In a game of chess, why is the queen more powerful than the king, when in history we have seen that the king was the leader? If you have played chess with your children, they will have asked you about this situation or they will have been puzzled without saying it. Do you know why this female piece is the most powerful even though it didn't even exist in the past?
King and queen: same war, role of different importance
Easy to learn but difficult to master, chess is one of the world's oldest and most popular board games that challenges the mind in every way, recognized as a classic sport for intellectuals, but at At the same time suitable for any fan, where most believe that its origins go back thousands of years in India or Asia. Although chessboards have sometimes become fantastic pieces of art and decoration that bring elegance to almost any home or now transformed into fun through virtual means such as mobile phone applications or console and computer video games, it endures above all as a classic game of skill and strategy, with very diverse combinations and possibilities. The game consists of 64 squares on an 8x8 board where 16 pieces are placed at each end to represent each opposing side; for each team there is: 1 king, 1 queen, 2 rooks, 2 bishops, 2 knights and 8 pawns that have a defined position.
Believe it or not, knowing how the game was played before can teach your kids a lot about the history behind those who created and played it. If you stop thinking about the chess pieces and how it is played, you will see how the game reflects a minimized version of life in feudal times. Characters such as the knight, rook, bishop and pawn represent how part of society was in medieval times and how important warfare was. You may find that your children are passionate about learning more!
In ancient times, the chessboard of India-Persia-Islam, known as “Chaturanga” (4-division battle formation, mentioned in one of the works of literature Sanskrit titled “Mahabharata”, which refers to elephants, war chariots, cavalry and infantry), lacked a queen altogether and included only male figures, the “vizier” being the closest thing to what now it is, and this change seems to have happened until the fifteenth century due to the transformations in cultures, caused by the Arab invasion of Europe and the Christianization of the game, as it took root in lands dominated by the idea of a woman as help for a Christian king. The primitive queen was far from the icon of power that she represents today; in fact, 10th-century chess rules declared the queen as even more powerless than the king, since she was able to move only one step diagonally in any direction. So… how did the queen become so powerful?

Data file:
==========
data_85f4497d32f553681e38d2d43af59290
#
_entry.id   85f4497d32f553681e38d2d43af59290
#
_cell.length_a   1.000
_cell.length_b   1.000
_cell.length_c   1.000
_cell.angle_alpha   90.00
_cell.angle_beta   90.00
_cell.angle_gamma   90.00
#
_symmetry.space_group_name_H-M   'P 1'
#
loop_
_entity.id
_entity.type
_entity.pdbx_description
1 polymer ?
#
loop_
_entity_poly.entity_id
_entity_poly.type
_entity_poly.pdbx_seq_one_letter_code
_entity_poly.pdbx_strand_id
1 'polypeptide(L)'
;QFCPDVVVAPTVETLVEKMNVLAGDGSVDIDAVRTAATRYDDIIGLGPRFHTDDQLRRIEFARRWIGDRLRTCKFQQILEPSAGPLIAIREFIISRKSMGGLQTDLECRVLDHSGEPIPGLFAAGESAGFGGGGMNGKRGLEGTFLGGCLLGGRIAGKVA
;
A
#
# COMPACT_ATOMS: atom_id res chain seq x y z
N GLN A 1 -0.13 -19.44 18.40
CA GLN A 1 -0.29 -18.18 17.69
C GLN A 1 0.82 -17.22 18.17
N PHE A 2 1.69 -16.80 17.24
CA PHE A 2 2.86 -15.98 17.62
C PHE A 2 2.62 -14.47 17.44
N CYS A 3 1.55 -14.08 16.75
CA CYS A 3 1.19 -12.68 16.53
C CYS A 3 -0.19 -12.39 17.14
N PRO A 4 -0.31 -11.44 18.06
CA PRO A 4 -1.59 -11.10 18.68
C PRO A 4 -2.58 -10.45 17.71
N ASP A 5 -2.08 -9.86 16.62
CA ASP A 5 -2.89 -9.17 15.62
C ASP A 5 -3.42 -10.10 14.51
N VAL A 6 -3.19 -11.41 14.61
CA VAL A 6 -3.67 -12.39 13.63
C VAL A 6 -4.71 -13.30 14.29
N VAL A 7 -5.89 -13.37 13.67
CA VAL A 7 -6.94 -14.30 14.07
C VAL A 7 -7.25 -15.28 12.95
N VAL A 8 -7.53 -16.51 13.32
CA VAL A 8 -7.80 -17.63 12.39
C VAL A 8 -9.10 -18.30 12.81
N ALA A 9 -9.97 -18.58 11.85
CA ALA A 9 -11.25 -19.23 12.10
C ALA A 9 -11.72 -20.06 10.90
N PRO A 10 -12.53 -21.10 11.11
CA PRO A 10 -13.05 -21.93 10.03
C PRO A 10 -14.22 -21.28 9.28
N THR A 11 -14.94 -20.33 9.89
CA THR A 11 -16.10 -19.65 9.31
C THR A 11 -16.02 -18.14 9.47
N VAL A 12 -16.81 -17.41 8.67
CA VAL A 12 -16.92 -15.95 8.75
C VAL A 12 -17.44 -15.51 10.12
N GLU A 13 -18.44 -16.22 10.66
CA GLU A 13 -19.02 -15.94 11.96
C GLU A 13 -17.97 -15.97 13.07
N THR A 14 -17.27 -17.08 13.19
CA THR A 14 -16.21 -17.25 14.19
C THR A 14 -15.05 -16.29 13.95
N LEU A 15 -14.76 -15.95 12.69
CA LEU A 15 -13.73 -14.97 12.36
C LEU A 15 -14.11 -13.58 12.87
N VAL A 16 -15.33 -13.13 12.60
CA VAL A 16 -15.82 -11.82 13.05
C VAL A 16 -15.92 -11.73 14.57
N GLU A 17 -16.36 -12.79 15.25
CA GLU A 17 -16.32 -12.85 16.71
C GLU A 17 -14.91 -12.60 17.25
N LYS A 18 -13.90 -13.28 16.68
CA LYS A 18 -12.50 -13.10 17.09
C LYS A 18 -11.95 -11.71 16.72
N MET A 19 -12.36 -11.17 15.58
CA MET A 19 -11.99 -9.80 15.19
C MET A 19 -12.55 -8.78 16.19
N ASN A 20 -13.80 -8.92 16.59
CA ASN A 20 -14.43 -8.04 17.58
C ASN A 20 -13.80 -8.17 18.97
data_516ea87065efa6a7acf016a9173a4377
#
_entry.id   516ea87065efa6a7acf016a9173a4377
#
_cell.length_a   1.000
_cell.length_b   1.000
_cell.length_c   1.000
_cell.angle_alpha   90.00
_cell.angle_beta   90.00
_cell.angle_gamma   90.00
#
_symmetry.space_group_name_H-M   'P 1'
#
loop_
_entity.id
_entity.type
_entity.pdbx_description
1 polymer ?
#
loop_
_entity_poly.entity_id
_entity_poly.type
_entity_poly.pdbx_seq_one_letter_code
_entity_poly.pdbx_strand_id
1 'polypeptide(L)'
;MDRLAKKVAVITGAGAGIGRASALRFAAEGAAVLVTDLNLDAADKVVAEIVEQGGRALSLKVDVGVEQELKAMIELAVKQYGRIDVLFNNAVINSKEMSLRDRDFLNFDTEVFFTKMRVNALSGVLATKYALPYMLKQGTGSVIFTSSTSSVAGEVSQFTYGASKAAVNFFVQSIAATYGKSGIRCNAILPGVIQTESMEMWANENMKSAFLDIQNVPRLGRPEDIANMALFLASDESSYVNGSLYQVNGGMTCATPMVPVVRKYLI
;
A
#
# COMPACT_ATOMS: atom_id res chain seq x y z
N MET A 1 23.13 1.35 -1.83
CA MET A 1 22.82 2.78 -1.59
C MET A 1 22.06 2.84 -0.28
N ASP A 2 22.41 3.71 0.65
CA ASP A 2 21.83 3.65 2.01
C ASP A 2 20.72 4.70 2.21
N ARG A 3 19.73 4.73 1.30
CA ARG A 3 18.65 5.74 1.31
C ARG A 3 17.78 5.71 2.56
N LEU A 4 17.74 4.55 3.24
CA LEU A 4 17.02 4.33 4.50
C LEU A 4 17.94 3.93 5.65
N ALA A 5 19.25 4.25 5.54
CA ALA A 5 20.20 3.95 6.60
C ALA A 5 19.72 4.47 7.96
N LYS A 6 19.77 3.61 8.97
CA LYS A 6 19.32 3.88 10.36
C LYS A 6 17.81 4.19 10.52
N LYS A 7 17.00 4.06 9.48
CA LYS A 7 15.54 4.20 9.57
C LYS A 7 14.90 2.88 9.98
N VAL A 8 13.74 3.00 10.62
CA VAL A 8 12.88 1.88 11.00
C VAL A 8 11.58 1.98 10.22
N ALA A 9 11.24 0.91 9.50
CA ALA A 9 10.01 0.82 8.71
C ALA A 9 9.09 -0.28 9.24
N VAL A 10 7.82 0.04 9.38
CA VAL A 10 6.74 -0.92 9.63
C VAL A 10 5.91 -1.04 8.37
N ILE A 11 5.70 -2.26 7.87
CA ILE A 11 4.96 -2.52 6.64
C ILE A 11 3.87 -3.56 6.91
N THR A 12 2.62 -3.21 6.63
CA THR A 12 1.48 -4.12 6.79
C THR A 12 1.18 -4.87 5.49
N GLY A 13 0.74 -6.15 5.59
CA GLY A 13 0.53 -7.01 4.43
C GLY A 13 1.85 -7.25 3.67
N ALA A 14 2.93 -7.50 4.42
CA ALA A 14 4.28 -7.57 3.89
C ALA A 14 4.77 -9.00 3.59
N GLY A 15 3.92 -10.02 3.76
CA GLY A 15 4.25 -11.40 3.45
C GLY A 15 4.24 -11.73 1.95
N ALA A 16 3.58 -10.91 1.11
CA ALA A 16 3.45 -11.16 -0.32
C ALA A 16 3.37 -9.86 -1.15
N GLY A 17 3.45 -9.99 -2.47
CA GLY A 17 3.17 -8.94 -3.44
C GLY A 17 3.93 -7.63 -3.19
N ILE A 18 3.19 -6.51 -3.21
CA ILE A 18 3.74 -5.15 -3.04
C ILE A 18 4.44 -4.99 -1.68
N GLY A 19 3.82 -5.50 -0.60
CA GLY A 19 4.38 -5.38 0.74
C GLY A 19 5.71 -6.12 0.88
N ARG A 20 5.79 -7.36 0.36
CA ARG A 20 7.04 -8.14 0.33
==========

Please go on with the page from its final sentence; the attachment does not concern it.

Queen: Seizing Power
The distribution of power among the board royalty is contrary to historically documented logic. In this game, the goal is to capture the king, so this makes it the most valuable piece of all and, ironically, the most powerless and cowardly, while the queen is the most powerful but expendable if eliminated. The king can only move one space in any direction and cannot be in the space adjacent to the opposing side's king. On the other hand, the queen is placed next to the king at the beginning of the game and can move the desired number of spaces in all directions, as long as there is no other piece that obstructs its path, although of course, if the piece is from the opposing team , you can capture it directly.
So, we can say that the queen was born out of the gender politics associated with the war between Christianity and Eastern cultures, gaining even more power with the traditions of queen rule in Europe
Rey: Vulnerability despite being a priority
Why is the chess king so vulnerable, relative to his female partner and the rest of the pieces? p>
Queens may have had greater power in Europe than in other parts of the world, and chess may have been a tool to use gender as a cultural marker for the identity of the civilization at the time where many men perceived women as powerful figures who, even without wielding a sword, could shatter them and break their efforts at authority, despite the perception of men as natural, burly leaders.
Community: competitiveness in the contemporary world
Human beings are competitive by nature, and chess naturally became an even more competitive sport than it was when, in the 19th century, the romantic era of chess gave way to a more modern era, major tournaments were held throughout Europe and the world, leading to the creation of strict rules for the games and even the use of stopwatches at a professional level.
You will be surprised to know that the chess community is very large and its players really love the game all over the world, in person and virtually. Chess games have become so serious that the level of tension in a professional game is no longer a simple game and even a human barometer seems necessary, but don't worry, this is not normal in this game. You can teach your children to play it and, perhaps, if they are really passionate about it, they can compete one day, however, you will see how much they learn with games of this type that develop their abilities, their level of observation and focus their thoughts.
As you can see, the history of chess is fascinating to learn, even for our children! Make sure you teach them the basics so they can figure it out on their own with practice and time. Let's play!.